Updated May 2020
Solar Equipped RVs
We personally drove our solar equipped RVs some 130,000 km over most of Australia’s inland dirt tracks. Nothing failed in that distance (and 20 years).
Our solar equipped RVs – VW Kombi
Of our solar equipped RVs, the first was a now rare 1971 VW Kombi Westfalia camper. We modified the suspension for extensive Australia dirt-road usage and fitted marginally larger tyres.
We mounted the single Solarex 80 watt solar panel on an adjustably tilting base (the tilt was used whilst camping). A basic solar regulator controlled solar input to a 100 amp-hour battery auxiliary battery. The battery also charged, via a voltage sensing relay, from the VW’s alternator.
The trustworthy VW Kombi and my wife (Maarit) just off the Strzelecki track – camping overnight. Pic: solarbooks.com.au
The solar and alternator powered a 40 watt Engel chest fridge. It also powered internal and external lighting. The lights were three 20 watt halogen globes. Only two were used simultaneously.
Solar capacity back then was very costly. It was far less than I now advise. It worked well, however, as we travelled in areas of ample, reliable sun.
The Kombi was 100% reliable over some 25,000 km of mostly corrugated dirt tracks. These included the Birdsville, Oodnadatta and Strzelecki. Its low slung engine, however, precluded deep water crossings. Furthermore, a VW Kombi is all but impossible keep in a straight line on soft mud-tracks. I sold it a a few years later, and bought an OKA ex-mining truck.
Our solar equipped RVs – the OKA
OKAs are Australian 5.5 tonne 4WD trucks for fully off-road use. Some 550 or so were made from 1993 to 2010. Production then ceased. They are now sought after as stunning go-anywhere vehicles. Even after several hundred thousand kilometres they sell for well over their new price! Ours was a 14 seater coach-bodied version – made in 1994.
The OKA crosses Wenlock river on the track to the tip of Cape York. The white dome is the antenna for its satellite phone. Pic: solarbooks.com.au
I replaced the roof by a fibre glass pop-top. Also, I stripped the interior and built a dinette/double bed plus kitchen. The entire powder-coated white aluminium interior weighed under 75 kg. I also installed twin 220 litre water tanks, two 210 litre fuel tanks, a second spare wheel and a firewood rack.
The alternator, I replaced by a Bosch 140 amp unit. This charged the 400 amp battery bank via an early smart alternator regulator and voltage sensing relay. I mounted two 100 watt Solarex solar panels on the cab roof, and installed a Plasmatronic PL20 regulator.
Main loads were a 71 litre eutectic Oz Fridge and a Westinghouse satellite phone/fax. The latter was as big as large suitcase. It weighed over 15 kg. Its dome antenna can be seen (above). I also installed 12 (switchable) halogen globes of 10 and 20 watts each.
Our OKA in use
We used the OKA extensively, driving across Australia (via Alice Springs) from our then Broome home (All Solar House) to the east coast and back. We did the return trip (about 13,000 km) 12 times in the OKA. And three more times with its successor. Some 80% of each was off-road.
The Westinghouse satellite fax/telephone was 100% reliable – but energy hungry. I replaced it in 2002 by a hand-held version. This reduced energy draw, enabling us to slash battery capacity to 120 amp hours.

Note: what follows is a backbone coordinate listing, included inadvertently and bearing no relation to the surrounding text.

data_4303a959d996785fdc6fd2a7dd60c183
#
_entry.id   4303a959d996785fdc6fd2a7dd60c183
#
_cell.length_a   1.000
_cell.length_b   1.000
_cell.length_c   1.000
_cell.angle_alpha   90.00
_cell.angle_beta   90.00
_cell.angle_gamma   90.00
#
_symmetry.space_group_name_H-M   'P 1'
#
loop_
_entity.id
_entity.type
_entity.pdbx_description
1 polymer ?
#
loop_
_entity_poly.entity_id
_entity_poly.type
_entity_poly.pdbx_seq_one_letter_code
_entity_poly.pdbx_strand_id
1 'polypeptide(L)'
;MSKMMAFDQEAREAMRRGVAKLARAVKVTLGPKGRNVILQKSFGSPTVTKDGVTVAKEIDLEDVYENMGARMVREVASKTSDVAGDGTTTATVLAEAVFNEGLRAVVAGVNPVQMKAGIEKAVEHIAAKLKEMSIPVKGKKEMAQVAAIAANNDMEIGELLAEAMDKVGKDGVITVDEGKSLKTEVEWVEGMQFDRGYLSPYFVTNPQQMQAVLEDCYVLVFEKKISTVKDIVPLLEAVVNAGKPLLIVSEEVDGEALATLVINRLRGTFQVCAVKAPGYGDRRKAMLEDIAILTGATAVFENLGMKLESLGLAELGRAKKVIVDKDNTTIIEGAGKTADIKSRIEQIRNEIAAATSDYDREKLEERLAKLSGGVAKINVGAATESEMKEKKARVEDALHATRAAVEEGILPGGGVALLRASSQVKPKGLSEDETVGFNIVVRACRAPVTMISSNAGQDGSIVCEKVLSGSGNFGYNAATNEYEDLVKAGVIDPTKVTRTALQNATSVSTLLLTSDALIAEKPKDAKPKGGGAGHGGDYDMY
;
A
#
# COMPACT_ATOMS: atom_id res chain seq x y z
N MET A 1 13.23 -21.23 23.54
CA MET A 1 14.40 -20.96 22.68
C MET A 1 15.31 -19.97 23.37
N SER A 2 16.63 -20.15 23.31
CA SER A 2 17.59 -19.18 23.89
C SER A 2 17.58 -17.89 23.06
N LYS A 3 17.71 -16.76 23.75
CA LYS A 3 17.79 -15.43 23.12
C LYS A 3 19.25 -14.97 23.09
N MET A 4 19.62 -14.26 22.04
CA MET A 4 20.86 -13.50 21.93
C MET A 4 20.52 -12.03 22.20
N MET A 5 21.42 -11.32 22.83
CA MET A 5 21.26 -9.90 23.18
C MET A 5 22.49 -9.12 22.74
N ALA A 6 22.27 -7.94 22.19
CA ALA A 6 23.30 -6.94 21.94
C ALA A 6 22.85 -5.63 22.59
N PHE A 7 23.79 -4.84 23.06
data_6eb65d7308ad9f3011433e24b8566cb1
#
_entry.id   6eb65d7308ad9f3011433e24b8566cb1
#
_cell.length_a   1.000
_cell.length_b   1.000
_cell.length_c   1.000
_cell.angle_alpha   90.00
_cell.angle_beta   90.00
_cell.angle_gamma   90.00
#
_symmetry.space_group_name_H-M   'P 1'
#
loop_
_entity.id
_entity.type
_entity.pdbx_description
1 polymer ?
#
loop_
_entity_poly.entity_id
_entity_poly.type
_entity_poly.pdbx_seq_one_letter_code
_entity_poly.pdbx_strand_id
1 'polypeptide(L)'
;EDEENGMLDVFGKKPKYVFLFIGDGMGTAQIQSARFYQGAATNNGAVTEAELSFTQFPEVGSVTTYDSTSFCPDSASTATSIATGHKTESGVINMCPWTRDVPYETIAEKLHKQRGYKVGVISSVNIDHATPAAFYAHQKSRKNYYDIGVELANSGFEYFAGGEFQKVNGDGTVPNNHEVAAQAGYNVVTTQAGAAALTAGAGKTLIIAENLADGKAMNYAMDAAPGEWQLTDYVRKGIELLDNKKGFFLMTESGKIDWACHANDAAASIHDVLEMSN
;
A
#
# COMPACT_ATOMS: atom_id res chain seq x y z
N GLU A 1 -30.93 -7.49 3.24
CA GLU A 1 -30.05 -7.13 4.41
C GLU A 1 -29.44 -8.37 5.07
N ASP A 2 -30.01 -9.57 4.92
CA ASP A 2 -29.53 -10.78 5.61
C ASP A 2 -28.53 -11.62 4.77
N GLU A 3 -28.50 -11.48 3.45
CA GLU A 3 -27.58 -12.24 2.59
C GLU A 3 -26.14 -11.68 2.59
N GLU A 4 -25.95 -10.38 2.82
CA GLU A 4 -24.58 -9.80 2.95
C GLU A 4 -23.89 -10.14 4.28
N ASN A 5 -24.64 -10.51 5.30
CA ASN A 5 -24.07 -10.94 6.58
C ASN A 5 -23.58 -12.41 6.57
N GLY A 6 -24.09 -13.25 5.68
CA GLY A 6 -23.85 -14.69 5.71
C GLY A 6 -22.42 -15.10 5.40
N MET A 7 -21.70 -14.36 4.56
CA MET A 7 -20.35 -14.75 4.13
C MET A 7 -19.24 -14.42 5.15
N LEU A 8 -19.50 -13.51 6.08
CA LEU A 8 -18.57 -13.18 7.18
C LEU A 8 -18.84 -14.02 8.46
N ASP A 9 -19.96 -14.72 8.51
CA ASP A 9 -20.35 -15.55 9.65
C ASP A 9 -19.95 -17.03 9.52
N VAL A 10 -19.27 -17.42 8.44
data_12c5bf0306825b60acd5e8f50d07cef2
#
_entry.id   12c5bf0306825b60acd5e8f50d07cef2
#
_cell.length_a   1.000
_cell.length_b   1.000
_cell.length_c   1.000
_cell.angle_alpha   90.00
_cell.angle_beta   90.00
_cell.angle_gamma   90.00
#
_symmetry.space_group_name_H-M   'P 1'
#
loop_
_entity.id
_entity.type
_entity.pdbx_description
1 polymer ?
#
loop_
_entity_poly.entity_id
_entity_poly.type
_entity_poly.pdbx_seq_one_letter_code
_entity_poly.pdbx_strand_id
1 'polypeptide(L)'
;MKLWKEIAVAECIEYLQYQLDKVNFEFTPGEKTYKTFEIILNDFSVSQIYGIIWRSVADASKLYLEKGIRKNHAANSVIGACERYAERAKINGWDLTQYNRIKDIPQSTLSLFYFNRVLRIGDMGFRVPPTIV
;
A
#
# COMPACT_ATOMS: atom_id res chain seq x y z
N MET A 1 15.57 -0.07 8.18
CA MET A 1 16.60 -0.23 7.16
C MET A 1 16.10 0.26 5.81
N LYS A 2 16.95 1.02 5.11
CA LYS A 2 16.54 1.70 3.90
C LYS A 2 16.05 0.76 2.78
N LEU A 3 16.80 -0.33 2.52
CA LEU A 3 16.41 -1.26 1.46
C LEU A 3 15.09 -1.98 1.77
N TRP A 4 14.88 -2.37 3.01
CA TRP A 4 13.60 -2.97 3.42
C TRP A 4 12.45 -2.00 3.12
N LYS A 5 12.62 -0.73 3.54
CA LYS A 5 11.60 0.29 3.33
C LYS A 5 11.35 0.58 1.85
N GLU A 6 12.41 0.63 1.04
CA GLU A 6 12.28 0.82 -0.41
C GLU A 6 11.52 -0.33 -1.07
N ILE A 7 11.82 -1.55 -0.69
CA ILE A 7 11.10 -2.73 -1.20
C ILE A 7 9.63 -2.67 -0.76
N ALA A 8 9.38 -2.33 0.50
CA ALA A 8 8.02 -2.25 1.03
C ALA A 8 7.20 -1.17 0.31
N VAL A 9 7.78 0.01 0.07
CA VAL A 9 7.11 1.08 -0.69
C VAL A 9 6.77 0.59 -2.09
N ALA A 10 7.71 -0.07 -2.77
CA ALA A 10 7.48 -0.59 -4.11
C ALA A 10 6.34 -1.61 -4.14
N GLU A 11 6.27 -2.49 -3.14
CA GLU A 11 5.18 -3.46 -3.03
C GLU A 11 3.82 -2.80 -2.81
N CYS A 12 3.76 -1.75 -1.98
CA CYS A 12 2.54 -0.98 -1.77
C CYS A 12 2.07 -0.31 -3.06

Whilst ideal for long distances off road, OKAs are too large and unwieldy for everyday use. We reluctantly sold it to a Queenslander – who drove it home. He later restored it superbly.
How the OKA looks now.
Our solar equipped RVs – Nissan Patrol/TVan
We replaced the OKA by one of the last 4.2 litre TD Nissan Patrols, and a TVan.
This time I went all solar. I designed and installed it as a self-contained system for each. The Nissan’s two 100 watt solar modules charge a 110 amp hour AGM via a PL 40 regulator. The alternator does not normally charge that battery. If needed it is done via a switched voltage sensing relay. Its main load is a 60 litre Engel fridge. It also drives a single outside light.
Our Nissan Patrol and TVan at Mitchells Falls (in Australia’s far-north Kimberley). Pic: solarbooks.com.au
The Nissan also had the very first Redarc BMS 1215 Battery Management System. This, (unit 0000001) on three year off-road trial, was powered from the Nissan’s alternator. It drove a dummy resistive load, working superbly over very rough 75,000 km. It still lives today – charging a battery for outside lighting.
The Tvans roof had a 50 watt solar module. This charged a 100 amp hour AGM battery via another PL20. Its load: – two 5 watt LEDs, an external 5 watt LED, water pump and a diesel-powered heater. It also drove a laptop computer for Telstra Next G. When ultra-cold it drove a 12 volt electric blanket for an hour or so. The load? Less than 20 amp hours/day.
Plasmatronic PL20 indicates a comforting 12.5 volts (in the TVan). Pic: solarbooks.com.au
The two systems could be interconnected – but never needed.
Our Nissan Patrol/TVan in use
The Nissan/Tvan solar worked so well I strongly recommend the approach. It is particularly good for 4WDs towing camper trailers. It requires roof space for the solar. But the more one travels, the less one tends to carry. After a year or three we always had ample space left over.
All three of our solar equipped RVs worked without any problems over a combined 165,000 km. Of that, over 100,000 km was on Australia’s badly corrugated dirt tracks. Often in 36-40º C.
Collyn Rivers’ books include the all-new Caravan & Motorhome Book, the Camper Trailer Book, Caravan & Motorhome Electrics, Solar That Really Works (for boats, cabins and RVs) and Solar Success (for home and property systems).